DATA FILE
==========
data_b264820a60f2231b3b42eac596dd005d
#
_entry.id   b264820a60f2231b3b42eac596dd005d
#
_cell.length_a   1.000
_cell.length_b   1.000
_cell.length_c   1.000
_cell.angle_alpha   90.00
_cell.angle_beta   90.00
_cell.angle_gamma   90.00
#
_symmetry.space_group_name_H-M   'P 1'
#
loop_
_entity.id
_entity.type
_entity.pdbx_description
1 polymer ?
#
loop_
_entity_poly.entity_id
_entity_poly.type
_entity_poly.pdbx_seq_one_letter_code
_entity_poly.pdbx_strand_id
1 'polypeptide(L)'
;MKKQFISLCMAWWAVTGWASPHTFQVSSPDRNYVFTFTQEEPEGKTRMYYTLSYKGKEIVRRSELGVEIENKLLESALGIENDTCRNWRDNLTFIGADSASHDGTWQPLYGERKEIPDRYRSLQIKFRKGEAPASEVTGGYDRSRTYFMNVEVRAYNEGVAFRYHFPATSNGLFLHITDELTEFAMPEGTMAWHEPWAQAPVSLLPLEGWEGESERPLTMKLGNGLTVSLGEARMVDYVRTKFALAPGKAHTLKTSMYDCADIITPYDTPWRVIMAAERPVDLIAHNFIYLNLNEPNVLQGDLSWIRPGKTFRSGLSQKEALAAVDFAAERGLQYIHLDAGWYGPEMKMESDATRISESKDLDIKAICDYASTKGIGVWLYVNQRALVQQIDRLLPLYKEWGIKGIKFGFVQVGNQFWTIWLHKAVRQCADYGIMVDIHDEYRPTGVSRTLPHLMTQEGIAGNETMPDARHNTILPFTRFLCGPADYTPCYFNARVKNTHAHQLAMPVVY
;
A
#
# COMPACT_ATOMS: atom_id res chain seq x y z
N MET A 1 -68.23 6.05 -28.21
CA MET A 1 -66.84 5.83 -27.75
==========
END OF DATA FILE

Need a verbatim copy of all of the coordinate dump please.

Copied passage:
data_b264820a60f2231b3b42eac596dd005d
#
_entry.id   b264820a60f2231b3b42eac596dd005d
#
_cell.length_a   1.000
_cell.length_b   1.000
_cell.length_c   1.000
_cell.angle_alpha   90.00
_cell.angle_beta   90.00
_cell.angle_gamma   90.00
#
_symmetry.space_group_name_H-M   'P 1'
#
loop_
_entity.id
_entity.type
_entity.pdbx_description
1 polymer ?
#
loop_
_entity_poly.entity_id
_entity_poly.type
_entity_poly.pdbx_seq_one_letter_code
_entity_poly.pdbx_strand_id
1 'polypeptide(L)'
;MKKQFISLCMAWWAVTGWASPHTFQVSSPDRNYVFTFTQEEPEGKTRMYYTLSYKGKEIVRRSELGVEIENKLLESALGIENDTCRNWRDNLTFIGADSASHDGTWQPLYGERKEIPDRYRSLQIKFRKGEAPASEVTGGYDRSRTYFMNVEVRAYNEGVAFRYHFPATSNGLFLHITDELTEFAMPEGTMAWHEPWAQAPVSLLPLEGWEGESERPLTMKLGNGLTVSLGEARMVDYVRTKFALAPGKAHTLKTSMYDCADIITPYDTPWRVIMAAERPVDLIAHNFIYLNLNEPNVLQGDLSWIRPGKTFRSGLSQKEALAAVDFAAERGLQYIHLDAGWYGPEMKMESDATRISESKDLDIKAICDYASTKGIGVWLYVNQRALVQQIDRLLPLYKEWGIKGIKFGFVQVGNQFWTIWLHKAVRQCADYGIMVDIHDEYRPTGVSRTLPHLMTQEGIAGNETMPDARHNTILPFTRFLCGPADYTPCYFNARVKNTHAHQLAMPVVY
;
A
#
# COMPACT_ATOMS: atom_id res chain seq x y z
N MET A 1 -68.23 6.05 -28.21
CA MET A 1 -66.84 5.83 -27.75